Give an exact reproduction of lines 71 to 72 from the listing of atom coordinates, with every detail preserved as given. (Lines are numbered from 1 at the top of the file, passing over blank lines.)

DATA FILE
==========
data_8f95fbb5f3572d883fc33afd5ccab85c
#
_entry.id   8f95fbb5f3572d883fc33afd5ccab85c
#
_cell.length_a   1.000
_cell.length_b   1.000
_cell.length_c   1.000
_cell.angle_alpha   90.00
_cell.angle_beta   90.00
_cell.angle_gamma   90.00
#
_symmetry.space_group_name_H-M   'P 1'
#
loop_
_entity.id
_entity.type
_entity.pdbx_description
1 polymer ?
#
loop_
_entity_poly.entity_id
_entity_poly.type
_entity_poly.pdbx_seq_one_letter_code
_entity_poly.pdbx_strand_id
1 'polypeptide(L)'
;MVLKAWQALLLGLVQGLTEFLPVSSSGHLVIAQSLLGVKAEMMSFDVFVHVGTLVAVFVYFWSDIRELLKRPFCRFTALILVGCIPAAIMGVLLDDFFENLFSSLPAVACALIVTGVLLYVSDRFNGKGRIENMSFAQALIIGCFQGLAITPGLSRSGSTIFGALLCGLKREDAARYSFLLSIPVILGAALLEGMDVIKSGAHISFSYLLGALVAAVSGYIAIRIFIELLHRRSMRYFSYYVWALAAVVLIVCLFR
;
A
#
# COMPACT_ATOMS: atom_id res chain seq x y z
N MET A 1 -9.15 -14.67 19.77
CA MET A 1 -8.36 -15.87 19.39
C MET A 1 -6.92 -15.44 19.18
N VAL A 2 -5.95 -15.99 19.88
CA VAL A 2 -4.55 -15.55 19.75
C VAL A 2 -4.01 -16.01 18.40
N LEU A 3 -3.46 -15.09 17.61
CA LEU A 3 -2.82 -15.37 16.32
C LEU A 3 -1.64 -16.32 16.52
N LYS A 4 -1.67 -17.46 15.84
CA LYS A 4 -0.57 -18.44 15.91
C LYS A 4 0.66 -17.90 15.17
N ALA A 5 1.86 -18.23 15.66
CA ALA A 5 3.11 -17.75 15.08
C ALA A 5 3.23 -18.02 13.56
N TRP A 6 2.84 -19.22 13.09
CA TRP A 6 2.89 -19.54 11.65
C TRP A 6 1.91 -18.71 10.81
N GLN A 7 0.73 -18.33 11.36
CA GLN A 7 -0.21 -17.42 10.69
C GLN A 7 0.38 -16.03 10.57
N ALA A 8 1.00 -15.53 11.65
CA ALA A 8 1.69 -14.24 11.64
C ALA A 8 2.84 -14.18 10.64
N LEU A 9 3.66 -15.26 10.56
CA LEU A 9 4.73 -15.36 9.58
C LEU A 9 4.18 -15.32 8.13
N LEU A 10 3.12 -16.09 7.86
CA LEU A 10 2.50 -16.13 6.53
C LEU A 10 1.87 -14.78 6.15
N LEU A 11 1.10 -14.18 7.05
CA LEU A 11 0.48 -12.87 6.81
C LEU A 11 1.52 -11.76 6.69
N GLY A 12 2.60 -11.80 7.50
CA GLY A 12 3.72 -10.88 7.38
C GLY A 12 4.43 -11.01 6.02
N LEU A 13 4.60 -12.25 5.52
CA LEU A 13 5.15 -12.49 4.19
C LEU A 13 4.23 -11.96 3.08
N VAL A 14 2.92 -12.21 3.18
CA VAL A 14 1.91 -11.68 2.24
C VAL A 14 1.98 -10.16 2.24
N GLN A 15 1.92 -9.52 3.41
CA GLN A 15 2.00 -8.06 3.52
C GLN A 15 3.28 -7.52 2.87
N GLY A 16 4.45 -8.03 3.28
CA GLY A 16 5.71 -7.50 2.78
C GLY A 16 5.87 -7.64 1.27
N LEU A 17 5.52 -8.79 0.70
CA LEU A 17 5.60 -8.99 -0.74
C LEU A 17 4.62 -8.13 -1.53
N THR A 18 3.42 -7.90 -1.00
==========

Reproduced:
CA VAL A 14 1.91 -11.68 2.24
C VAL A 14 1.98 -10.16 2.24